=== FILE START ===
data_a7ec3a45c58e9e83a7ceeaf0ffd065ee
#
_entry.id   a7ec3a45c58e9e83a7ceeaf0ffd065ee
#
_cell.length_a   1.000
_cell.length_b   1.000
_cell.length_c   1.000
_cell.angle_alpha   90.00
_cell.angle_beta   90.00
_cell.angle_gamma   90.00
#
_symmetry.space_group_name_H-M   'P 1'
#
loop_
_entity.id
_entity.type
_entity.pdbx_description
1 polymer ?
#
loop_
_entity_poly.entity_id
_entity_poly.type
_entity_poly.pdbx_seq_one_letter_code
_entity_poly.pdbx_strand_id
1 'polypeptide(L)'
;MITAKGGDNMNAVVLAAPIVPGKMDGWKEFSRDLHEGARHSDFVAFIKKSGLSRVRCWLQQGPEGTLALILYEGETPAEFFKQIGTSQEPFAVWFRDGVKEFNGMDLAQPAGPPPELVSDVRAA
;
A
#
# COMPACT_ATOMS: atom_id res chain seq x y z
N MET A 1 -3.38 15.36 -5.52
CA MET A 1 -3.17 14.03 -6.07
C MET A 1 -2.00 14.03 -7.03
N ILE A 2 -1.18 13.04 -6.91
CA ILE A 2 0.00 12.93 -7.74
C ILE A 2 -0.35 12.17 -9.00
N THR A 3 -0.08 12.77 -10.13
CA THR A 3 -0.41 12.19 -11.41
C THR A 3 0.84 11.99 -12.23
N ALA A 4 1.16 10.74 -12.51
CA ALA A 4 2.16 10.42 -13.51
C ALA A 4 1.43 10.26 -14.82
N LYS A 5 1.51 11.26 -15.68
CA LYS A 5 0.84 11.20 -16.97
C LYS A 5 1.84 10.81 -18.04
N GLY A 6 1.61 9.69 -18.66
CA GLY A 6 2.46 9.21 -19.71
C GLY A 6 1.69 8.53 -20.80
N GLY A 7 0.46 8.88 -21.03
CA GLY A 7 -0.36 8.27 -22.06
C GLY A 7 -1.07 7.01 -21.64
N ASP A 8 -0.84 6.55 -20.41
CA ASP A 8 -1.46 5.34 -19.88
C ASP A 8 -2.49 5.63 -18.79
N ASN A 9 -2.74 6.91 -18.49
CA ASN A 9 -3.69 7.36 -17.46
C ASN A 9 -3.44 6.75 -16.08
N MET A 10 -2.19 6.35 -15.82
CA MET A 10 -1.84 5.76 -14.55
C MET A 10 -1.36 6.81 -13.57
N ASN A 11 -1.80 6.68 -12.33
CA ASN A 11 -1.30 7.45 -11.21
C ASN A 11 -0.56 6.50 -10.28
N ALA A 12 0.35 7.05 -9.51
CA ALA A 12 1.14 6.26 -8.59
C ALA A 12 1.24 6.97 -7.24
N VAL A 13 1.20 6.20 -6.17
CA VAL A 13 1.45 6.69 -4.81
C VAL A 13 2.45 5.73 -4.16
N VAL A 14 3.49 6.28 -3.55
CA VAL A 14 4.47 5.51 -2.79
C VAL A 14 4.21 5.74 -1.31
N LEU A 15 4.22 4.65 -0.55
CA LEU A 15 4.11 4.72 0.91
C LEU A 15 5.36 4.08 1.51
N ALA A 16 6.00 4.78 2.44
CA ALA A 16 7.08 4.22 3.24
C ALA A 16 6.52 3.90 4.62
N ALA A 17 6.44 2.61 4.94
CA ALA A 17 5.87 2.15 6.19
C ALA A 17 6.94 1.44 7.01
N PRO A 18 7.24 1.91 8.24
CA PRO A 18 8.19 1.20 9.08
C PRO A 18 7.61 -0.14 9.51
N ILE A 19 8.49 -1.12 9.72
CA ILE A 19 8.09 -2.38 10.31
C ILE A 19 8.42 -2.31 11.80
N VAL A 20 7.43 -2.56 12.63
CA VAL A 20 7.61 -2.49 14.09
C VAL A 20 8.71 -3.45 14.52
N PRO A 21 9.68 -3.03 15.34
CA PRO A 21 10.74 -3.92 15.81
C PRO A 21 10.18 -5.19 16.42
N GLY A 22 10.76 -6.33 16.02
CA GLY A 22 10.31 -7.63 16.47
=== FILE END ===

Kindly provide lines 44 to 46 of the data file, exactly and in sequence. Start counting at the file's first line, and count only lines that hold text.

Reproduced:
CA LYS A 5 0.84 11.20 -16.97
C LYS A 5 1.84 10.81 -18.04
N GLY A 6 1.61 9.69 -18.66